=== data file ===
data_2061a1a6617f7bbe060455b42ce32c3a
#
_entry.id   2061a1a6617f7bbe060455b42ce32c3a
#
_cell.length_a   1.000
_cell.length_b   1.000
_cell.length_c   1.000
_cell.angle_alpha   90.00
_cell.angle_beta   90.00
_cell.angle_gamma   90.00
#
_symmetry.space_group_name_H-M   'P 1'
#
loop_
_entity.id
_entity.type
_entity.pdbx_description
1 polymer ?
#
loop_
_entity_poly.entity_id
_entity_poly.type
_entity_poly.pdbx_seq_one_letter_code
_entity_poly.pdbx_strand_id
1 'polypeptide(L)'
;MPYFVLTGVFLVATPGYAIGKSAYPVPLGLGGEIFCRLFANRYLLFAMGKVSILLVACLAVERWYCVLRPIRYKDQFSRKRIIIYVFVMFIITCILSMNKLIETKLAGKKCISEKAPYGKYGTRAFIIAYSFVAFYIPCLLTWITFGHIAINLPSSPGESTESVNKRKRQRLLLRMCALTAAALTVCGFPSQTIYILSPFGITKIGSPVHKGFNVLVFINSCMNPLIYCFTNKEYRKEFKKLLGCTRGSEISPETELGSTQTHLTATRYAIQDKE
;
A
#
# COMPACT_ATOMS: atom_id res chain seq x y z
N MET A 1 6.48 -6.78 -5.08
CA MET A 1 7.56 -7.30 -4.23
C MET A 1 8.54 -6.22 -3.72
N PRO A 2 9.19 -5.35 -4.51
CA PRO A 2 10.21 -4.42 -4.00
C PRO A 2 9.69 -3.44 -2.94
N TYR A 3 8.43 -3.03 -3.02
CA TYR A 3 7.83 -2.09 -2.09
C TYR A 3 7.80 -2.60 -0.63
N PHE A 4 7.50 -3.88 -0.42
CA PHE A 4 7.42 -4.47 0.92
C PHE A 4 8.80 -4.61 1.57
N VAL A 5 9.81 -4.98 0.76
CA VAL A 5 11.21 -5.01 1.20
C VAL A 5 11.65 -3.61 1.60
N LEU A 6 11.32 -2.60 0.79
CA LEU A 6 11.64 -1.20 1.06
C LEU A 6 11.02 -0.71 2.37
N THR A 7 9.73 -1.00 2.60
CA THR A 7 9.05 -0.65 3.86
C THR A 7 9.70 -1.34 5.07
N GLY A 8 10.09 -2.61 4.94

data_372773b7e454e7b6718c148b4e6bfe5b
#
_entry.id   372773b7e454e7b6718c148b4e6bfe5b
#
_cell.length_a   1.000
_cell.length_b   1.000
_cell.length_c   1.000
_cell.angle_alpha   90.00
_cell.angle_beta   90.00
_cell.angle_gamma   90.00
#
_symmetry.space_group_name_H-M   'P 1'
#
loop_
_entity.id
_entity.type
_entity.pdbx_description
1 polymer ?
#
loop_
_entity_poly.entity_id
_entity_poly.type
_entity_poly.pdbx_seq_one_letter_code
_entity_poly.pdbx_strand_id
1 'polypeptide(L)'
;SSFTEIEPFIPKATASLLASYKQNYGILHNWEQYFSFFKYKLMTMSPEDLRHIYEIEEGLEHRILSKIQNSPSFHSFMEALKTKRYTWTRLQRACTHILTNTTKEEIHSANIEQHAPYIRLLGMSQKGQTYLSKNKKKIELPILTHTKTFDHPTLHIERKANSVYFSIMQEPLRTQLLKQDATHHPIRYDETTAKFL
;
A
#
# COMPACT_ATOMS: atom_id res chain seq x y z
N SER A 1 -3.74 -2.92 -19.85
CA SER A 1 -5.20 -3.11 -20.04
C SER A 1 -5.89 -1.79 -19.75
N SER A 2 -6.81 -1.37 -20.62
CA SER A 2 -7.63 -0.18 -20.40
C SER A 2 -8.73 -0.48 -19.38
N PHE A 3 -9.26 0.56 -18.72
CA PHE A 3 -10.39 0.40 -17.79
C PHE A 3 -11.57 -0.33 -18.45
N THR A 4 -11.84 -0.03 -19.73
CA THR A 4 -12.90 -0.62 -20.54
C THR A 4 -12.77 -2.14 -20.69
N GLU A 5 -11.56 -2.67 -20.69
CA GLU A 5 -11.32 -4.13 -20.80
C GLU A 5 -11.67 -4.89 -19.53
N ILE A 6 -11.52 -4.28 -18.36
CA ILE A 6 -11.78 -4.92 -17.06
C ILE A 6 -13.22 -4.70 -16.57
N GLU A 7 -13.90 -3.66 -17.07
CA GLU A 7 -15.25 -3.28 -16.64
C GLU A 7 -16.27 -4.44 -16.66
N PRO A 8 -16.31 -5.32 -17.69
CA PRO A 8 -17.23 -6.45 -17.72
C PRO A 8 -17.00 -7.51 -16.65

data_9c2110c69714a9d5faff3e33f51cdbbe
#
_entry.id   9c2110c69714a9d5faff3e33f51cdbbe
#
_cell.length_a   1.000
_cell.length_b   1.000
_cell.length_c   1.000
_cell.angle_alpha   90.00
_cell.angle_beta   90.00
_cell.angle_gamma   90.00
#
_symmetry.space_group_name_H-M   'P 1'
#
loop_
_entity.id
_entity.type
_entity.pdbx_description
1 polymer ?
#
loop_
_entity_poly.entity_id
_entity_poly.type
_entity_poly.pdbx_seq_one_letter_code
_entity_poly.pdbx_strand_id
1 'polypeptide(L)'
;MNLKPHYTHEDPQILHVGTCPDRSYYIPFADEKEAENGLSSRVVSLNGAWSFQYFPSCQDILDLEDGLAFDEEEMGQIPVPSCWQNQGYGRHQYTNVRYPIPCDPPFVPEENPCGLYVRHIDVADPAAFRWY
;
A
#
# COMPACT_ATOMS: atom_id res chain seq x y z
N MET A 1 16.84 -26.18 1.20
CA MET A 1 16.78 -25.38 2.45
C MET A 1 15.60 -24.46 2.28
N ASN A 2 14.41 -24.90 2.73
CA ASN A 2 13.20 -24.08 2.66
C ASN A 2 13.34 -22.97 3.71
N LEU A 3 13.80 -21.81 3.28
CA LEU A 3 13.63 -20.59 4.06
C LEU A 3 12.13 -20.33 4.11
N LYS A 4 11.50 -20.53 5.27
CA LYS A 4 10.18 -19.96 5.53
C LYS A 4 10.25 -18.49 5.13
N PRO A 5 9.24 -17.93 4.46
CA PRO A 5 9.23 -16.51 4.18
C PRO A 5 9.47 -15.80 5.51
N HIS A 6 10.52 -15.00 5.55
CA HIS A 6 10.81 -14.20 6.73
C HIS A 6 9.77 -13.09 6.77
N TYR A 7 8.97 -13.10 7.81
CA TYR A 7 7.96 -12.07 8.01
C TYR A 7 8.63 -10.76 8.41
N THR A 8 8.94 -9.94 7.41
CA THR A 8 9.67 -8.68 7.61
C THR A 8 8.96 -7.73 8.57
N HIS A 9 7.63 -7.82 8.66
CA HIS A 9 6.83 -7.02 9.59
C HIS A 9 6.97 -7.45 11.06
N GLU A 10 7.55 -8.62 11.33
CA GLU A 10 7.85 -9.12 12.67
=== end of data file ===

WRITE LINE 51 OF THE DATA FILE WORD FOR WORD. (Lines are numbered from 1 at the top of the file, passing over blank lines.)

C THR A 7 9.70 -1.34 5.07